Angus Deaton, The Great Escape: Health, Wealth, and the Origins of Inequality (Princeton University Press, 2013): “The world is a better place than it used to be. People are healthier, wealthier, and live longer. Yet the escapes from destitution by so many has left gaping inequalities between people and nations. In The Great Escape, Angus Deaton–one of the foremost experts on economic development and on poverty–tells the remarkable story of how, beginning 250 years ago, some parts of the world experienced sustained progress, opening up gaps and setting the stage for today’s disproportionately unequal world. Deaton takes an in-depth look at the historical and ongoing patterns behind the health and wealth of nations, and addresses what needs to be done to help those left behind. Deaton describes vast innovations and wrenching setbacks: the successes of antibiotics, pest control, vaccinations, and clean water on the one hand, and disastrous famines and the HIV/AIDS epidemic on the other. He examines the United States, a nation that has prospered but is today experiencing slower growth and increasing inequality. He also considers how economic growth in India and China has improved the lives of more than a billion people. Deaton argues that international aid has been ineffective and even harmful. He suggests alternative efforts–including reforming incentives to drug companies and lifting trade restrictions–that will allow the developing world to bring about its own Great Escape” (Amazon).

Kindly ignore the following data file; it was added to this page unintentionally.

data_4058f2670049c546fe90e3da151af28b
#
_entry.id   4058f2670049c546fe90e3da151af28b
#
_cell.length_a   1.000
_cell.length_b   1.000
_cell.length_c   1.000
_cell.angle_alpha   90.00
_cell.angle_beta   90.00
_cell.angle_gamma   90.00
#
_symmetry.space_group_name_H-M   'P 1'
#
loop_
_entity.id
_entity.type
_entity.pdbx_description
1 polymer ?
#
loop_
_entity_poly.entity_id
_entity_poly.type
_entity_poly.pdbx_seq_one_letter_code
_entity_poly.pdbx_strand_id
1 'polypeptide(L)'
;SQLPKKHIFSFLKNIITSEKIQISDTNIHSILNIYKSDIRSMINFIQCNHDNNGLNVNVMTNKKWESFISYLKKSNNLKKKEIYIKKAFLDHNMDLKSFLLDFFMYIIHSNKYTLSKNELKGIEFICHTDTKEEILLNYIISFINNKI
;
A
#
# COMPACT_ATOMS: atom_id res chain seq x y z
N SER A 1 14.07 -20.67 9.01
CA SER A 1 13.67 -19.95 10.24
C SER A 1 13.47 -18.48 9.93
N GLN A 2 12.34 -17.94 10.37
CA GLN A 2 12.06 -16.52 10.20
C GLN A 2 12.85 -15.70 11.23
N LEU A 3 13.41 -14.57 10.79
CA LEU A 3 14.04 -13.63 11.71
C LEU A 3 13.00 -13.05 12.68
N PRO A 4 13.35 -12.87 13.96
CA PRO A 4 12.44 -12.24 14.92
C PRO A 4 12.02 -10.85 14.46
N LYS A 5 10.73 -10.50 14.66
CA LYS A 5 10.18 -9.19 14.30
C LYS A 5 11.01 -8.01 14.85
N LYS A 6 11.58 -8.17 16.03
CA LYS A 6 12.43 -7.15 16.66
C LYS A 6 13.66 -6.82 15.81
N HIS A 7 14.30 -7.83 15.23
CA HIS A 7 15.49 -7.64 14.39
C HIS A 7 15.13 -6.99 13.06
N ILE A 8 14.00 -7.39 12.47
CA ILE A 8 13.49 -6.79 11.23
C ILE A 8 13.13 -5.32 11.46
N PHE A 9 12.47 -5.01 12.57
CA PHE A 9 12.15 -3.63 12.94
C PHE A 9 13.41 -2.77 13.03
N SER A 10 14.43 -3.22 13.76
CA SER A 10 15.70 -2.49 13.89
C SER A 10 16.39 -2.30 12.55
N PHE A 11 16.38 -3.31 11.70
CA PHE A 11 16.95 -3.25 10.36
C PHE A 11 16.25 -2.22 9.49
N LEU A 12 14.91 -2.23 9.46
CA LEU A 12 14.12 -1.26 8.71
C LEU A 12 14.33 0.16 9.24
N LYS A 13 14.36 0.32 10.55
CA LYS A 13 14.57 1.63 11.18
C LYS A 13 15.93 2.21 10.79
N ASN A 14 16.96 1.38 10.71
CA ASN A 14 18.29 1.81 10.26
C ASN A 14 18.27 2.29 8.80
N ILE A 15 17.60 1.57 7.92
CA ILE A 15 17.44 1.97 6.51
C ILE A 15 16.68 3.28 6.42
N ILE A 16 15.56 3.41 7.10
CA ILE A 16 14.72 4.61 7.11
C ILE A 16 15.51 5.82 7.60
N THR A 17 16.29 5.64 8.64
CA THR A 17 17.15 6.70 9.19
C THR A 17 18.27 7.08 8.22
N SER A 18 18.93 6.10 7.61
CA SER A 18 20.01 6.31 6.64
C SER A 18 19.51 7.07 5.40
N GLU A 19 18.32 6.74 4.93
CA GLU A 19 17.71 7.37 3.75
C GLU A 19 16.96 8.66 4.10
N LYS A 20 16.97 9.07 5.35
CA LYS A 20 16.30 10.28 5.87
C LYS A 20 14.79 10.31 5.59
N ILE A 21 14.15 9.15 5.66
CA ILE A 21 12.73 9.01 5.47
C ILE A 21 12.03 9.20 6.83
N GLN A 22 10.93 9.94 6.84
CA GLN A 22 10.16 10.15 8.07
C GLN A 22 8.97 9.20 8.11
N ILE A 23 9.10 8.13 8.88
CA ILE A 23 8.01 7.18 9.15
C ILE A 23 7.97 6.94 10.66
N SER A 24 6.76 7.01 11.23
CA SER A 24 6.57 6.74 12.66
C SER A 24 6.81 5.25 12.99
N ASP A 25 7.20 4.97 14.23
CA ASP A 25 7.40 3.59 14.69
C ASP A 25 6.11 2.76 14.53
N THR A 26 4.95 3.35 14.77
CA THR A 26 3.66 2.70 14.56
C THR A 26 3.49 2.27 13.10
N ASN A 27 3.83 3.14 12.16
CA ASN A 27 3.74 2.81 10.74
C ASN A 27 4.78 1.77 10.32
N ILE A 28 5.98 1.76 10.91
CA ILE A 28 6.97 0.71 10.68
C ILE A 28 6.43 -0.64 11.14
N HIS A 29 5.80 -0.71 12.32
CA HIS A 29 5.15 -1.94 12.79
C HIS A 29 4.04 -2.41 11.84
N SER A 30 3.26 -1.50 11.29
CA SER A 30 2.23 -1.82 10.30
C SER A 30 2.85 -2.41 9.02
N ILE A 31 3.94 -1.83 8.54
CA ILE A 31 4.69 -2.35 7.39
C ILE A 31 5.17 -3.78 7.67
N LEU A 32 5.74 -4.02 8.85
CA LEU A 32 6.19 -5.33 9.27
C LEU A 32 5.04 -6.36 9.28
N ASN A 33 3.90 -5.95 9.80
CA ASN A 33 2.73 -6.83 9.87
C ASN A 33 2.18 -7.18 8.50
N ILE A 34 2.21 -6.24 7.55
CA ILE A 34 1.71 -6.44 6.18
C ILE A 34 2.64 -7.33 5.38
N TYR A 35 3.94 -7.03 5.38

Peter C. Brown, Henry L. Roediger, Mark A. McDaniel, Make It Stick: The Science of Successful Learning (Belknap Press of Harvard University Press, 2014): “To most of us, learning something “the hard way” implies wasted time and effort. Good teaching, we believe, should be creatively tailored to the different learning styles of students and should use strategies that make learning easier. Make It Stick turns fashionable ideas like these on their head. Drawing on recent discoveries in cognitive psychology and other disciplines, the authors offer concrete techniques for becoming more productive learners. Memory plays a central role in our ability to carry out complex cognitive tasks, such as applying knowledge to problems never before encountered and drawing inferences from facts already known. New insights into how memory is encoded, consolidated, and later retrieved have led to a better understanding of how we learn. Grappling with the impediments that make learning challenging leads both to more complex mastery and better retention of what was learned. Many common study habits and practice routines turn out to be counterproductive. Underlining and highlighting, rereading, cramming, and single-minded repetition of new skills create the illusion of mastery, but gains fade quickly. More complex and durable learning come from self-testing, introducing certain difficulties in practice, waiting to re-study new material until a little forgetting has set in, and interleaving the practice of one skill or topic with another. Speaking most urgently to students, teachers, trainers, and athletes, Make It Stick will appeal to all those interested in the challenge of lifelong learning and self-improvement” (Amazon).